Just in time for Father’s Day, Christopher Lewis, the Dad of Divas Blog Founder, reviews Coolibar’s latest UPF 50+ fabric innovation created for men – ZnO pro. ZnO pro SUNTECT® blends cotton with a moisture-wicking polyester fiber to improve performance in hot, humid conditions where the propensity to sweat is high.
I was lucky enough to try out the new Coolibar ZnO Pro Quarter Zip Polo. I am always looking for clothes that look great but also protect. Especially after a fire that we had in my home in February and the ensuing hospitalization over Valentine’s Day, I have found that I have to cover my left arm and the skin that I burned even more than usual.
With this being said it has become even more important for me to find clothes that give me that extra protection no matter what the weather and Coolibar clothing does just that.
The shirt itself was so comfortable and it breathes making it comfortable to wear even on warmer days. I wore it the other day when it was in the mid-70’s and I did not feel overheated. The shirt does an amazing job at allowing the air to circulate while still protecting my skin.
I have worn it a few times already, both in family outings as well as to dinner with friends. The shirt is more of a business casual shirt, but I feel comfortable in wearing it in casual situations as well. It looks good and trendy, while at the same time it goes with many different types of pants as well. I am impressed with how well this shirt has gone with everything that I have worn thus far. On top of this though is the UPF 50+ rating that will protect me from the harmful sun rays, which is exactly what I am looking for!
All-in-all, if you are looking for a shirt that will not only protect you from the sun’s harmful rays, but is comfortable in the heat of the summer, this is definitely the shirt to pick up. On top of this, if you are looking for a lightweight shirt that is durable, the fabric used will definitely hold up for many years to come too!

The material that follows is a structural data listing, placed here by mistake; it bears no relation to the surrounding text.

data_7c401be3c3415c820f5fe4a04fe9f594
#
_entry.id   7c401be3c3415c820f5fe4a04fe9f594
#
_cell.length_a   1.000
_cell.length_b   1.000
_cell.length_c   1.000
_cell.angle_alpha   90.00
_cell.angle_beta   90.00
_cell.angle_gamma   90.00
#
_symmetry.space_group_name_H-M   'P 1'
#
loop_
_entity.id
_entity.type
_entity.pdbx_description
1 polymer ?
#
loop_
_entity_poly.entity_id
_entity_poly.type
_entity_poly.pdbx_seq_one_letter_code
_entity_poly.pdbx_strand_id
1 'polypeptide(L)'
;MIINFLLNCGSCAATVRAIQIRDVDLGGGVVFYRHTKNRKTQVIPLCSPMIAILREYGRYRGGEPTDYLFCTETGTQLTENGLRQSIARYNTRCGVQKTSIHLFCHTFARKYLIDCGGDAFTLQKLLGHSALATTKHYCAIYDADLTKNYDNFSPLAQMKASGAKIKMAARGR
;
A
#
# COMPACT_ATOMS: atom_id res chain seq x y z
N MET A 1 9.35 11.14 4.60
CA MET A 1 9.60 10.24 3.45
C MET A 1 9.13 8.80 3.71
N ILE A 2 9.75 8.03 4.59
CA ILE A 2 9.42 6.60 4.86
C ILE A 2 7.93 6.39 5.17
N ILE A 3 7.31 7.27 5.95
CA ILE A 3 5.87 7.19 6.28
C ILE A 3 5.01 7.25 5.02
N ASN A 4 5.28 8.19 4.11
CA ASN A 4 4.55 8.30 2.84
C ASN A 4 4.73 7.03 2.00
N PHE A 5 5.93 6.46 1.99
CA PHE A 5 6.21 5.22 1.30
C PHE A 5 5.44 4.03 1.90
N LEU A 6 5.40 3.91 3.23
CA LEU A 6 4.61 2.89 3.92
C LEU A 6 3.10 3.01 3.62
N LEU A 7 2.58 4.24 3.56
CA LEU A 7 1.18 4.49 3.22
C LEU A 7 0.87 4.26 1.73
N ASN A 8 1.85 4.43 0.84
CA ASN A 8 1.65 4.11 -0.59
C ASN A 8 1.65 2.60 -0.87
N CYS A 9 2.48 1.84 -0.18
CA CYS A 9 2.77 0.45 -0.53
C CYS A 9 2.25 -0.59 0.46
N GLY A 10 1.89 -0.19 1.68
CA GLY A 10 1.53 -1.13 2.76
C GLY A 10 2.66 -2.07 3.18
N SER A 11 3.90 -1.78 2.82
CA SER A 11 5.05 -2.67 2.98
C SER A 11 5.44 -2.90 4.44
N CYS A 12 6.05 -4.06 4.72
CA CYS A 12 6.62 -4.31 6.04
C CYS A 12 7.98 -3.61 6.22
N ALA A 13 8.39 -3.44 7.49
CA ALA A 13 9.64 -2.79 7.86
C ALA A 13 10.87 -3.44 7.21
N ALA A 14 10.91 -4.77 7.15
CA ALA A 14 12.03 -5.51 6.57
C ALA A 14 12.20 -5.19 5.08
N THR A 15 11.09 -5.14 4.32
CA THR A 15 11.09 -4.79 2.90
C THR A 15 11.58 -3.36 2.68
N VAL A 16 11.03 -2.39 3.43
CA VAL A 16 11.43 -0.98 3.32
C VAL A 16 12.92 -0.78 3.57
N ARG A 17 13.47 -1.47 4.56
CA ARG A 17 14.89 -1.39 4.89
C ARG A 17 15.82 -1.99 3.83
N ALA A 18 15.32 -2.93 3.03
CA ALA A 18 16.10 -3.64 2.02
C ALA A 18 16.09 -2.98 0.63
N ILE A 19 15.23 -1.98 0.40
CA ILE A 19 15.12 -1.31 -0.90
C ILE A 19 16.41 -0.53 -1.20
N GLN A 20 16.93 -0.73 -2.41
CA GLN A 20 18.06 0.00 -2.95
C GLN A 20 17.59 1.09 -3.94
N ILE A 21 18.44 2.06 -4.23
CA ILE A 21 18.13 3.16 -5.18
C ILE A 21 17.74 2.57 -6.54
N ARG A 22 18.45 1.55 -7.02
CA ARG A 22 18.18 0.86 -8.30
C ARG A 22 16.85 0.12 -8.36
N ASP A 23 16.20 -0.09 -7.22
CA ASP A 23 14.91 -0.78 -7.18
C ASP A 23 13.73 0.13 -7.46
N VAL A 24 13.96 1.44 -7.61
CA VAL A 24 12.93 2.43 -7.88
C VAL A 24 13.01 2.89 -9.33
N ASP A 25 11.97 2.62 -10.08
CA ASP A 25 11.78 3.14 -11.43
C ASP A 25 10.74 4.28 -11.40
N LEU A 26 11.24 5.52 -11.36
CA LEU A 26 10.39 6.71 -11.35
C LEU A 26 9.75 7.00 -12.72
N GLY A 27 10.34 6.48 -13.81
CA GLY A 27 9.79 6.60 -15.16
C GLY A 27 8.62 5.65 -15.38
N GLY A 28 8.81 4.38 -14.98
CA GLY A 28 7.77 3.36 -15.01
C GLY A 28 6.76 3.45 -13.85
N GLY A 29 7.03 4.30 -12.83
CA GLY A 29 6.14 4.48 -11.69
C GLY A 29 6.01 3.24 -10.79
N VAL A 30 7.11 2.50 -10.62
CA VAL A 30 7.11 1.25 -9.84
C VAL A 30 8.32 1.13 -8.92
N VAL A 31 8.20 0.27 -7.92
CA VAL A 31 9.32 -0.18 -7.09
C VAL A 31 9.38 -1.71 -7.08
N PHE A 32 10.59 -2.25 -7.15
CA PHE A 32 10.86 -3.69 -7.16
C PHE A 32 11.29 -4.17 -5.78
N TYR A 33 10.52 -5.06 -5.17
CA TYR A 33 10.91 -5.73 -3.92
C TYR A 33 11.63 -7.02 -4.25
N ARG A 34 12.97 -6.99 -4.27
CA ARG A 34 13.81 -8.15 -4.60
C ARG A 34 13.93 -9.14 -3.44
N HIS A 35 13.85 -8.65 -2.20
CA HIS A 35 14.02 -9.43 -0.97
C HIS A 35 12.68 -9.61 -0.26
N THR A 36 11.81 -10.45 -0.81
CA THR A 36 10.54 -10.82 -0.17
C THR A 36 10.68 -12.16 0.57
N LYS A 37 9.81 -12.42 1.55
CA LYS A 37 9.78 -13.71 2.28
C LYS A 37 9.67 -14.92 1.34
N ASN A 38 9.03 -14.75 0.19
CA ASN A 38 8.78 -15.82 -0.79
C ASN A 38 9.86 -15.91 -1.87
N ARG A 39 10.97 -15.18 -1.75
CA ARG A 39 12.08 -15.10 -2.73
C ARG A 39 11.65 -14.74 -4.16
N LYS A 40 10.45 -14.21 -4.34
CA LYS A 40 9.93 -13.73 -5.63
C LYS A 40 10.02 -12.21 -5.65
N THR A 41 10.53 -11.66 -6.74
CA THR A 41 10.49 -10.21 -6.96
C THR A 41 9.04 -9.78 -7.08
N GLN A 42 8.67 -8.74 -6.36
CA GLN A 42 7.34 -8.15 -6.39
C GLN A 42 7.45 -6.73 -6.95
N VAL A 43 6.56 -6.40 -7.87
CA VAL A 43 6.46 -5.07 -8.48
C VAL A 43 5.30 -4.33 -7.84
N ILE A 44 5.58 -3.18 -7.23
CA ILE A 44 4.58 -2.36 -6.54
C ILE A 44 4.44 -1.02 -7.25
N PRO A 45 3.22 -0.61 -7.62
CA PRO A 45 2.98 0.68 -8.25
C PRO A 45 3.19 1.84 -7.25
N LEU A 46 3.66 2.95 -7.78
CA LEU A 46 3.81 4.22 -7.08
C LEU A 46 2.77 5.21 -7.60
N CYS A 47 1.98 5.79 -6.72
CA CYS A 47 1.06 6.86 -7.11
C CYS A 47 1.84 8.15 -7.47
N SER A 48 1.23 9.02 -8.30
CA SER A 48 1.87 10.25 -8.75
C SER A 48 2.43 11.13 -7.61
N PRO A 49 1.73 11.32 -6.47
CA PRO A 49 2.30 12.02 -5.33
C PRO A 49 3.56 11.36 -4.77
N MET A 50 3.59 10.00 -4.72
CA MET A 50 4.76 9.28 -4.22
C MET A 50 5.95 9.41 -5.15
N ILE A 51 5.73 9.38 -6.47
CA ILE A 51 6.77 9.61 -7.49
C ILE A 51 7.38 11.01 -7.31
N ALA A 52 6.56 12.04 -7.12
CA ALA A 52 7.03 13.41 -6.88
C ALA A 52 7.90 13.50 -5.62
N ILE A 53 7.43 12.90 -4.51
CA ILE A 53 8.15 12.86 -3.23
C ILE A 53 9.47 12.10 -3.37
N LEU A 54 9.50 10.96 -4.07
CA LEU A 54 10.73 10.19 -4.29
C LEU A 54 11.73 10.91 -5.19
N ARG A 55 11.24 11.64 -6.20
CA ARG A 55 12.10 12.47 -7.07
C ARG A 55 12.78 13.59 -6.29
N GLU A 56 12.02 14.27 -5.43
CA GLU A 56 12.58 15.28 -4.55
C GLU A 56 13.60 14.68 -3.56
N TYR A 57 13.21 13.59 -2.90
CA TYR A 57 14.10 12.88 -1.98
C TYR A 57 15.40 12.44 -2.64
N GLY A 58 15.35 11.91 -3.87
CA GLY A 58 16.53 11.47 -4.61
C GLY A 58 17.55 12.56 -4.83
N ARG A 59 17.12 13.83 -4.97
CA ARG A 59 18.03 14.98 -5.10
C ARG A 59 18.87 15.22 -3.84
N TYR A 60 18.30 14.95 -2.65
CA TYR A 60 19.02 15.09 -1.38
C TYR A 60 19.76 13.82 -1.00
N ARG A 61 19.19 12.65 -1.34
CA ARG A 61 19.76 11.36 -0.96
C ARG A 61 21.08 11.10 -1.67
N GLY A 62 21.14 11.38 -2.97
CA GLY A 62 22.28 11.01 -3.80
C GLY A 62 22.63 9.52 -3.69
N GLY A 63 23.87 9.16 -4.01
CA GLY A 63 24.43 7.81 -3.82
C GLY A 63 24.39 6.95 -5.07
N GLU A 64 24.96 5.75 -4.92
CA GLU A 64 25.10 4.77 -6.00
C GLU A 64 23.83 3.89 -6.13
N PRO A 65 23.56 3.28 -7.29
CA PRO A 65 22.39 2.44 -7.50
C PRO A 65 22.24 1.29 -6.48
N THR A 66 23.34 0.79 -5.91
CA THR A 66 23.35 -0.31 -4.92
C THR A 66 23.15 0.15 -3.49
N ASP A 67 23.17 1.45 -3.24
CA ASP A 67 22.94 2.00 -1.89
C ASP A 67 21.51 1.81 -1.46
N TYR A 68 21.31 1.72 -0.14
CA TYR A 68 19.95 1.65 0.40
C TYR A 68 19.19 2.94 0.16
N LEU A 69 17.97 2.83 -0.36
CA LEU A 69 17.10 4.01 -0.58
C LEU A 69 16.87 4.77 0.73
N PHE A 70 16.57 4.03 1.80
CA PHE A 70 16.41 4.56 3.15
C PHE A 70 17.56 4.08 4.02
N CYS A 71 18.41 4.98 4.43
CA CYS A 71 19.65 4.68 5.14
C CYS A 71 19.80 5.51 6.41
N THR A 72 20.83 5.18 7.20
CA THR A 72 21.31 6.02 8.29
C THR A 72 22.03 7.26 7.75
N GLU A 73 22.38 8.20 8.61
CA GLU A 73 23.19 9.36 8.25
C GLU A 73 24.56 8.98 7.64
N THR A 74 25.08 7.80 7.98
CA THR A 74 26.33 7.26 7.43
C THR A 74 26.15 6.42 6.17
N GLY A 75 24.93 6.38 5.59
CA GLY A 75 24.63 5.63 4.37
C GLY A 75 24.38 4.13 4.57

Guest blogger Christopher Lewis received free sun protective product for the purpose of this review. All opinions are his own.
If you’re one of the 7.5 million Americans living with psoriasis—the most common autoimmune disease in the country—summer can be a blessing and a challenge. Psoriasis often improves with warm weather, but many people with psoriasis are also self-conscious about showing their skin.
While symptoms of psoriasis may improve due to extra sunlight and increased humidity, it’s important to make sure psoriasis doesn’t flare. Here are some tips from the National Psoriasis Foundation to help keep your skin healthy.
Limited sun exposure
Sunlight can be beneficial for psoriasis. As with any treatment regimen, be sure to talk with your doctor as they can recommend the appropriate amount of sunlight. They can also caution you about how the sunlight may affect your current psoriasis treatments. Some medications may be inactivated by sunlight, while others may make you more susceptible to sunburns and side effects.
In addition to skin cancer risk, sunburn can worsen existing psoriasis or cause new plaques, known as the Koebner effect. Avoid overexposure and wear sunscreen on areas without psoriasis. Experts suggest starting with just a few minutes of sun at a time and gradually increasing exposure if your skin tolerates it. Look for water and sweat-resistant, fragrance-free sunscreens and wear sun-protective clothing when outdoors for longer periods of time. Read more about sunlight and psoriasis.
Beware of bug bites
Bug bites and poison oak/ivy can also trigger psoriasis. To protect from bug bites, cuts and scrapes that could worsen psoriasis, apply an insect repellent with little or no DEET. Covering up can help, too. Loose, cotton clothing is best to avoid skin irritation from sweating or itchy fibers.
For many psoriasis patients, salt water and swimming pools can soften skin and plaques. Chlorine can dry out skin, so be sure to shower immediately after swimming with chlorine-removing shampoos and soaps. Apply moisturizer to damp skin to lock in moisture, and try thick creams and ointments, which are more hydrating than lotions. Be careful with hot water and long soaks in hot tubs as they can increase itching and irritation.
Disclaimer: The information provided by Coolibar and its contributors is general skin care information and should not be a substitute for obtaining medical advice from your physician and is not intended to diagnose or treat any specific medical problem.